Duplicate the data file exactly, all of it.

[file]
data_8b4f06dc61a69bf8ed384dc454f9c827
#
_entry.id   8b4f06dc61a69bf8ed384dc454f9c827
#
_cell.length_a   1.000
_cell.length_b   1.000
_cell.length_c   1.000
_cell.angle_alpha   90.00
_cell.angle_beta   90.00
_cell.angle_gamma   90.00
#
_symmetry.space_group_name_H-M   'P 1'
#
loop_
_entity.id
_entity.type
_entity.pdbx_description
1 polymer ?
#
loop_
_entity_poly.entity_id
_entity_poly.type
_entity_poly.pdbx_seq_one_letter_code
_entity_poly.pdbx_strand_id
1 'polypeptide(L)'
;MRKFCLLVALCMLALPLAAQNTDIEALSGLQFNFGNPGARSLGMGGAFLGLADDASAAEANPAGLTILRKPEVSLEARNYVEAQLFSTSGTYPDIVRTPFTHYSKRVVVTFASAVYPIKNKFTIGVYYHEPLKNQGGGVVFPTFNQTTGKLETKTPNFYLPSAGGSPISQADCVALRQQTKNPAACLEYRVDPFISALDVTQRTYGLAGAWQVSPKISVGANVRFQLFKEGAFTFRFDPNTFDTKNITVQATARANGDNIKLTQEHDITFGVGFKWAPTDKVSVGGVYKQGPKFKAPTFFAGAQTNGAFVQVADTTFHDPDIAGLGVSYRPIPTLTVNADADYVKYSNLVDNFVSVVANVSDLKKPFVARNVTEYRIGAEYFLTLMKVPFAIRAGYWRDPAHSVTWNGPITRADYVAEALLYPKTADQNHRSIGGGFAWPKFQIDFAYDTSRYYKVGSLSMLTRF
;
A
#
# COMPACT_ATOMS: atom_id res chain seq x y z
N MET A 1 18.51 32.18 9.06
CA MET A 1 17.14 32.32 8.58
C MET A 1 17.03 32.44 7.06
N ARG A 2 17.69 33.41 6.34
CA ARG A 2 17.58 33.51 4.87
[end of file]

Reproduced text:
data_8b4f06dc61a69bf8ed384dc454f9c827
#
_entry.id   8b4f06dc61a69bf8ed384dc454f9c827
#
_cell.length_a   1.000
_cell.length_b   1.000
_cell.length_c   1.000
_cell.angle_alpha   90.00
_cell.angle_beta   90.00
_cell.angle_gamma   90.00
#
_symmetry.space_group_name_H-M   'P 1'
#
loop_
_entity.id
_entity.type
_entity.pdbx_description
1 polymer ?
#
loop_
_entity_poly.entity_id
_entity_poly.type
_entity_poly.pdbx_seq_one_letter_code
_entity_poly.pdbx_strand_id
1 'polypeptide(L)'
;MRKFCLLVALCMLALPLAAQNTDIEALSGLQFNFGNPGARSLGMGGAFLGLADDASAAEANPAGLTILRKPEVSLEARNYVEAQLFSTSGTYPDIVRTPFTHYSKRVVVTFASAVYPIKNKFTIGVYYHEPLKNQGGGVVFPTFNQTTGKLETKTPNFYLPSAGGSPISQADCVALRQQTKNPAACLEYRVDPFISALDVTQRTYGLAGAWQVSPKISVGANVRFQLFKEGAFTFRFDPNTFDTKNITVQATARANGDNIKLTQEHDITFGVGFKWAPTDKVSVGGVYKQGPKFKAPTFFAGAQTNGAFVQVADTTFHDPDIAGLGVSYRPIPTLTVNADADYVKYSNLVDNFVSVVANVSDLKKPFVARNVTEYRIGAEYFLTLMKVPFAIRAGYWRDPAHSVTWNGPITRADYVAEALLYPKTADQNHRSIGGGFAWPKFQIDFAYDTSRYYKVGSLSMLTRF
;
A
#
# COMPACT_ATOMS: atom_id res chain seq x y z
N MET A 1 18.51 32.18 9.06
CA MET A 1 17.14 32.32 8.58
C MET A 1 17.03 32.44 7.06
N ARG A 2 17.69 33.41 6.34
CA ARG A 2 17.58 33.51 4.87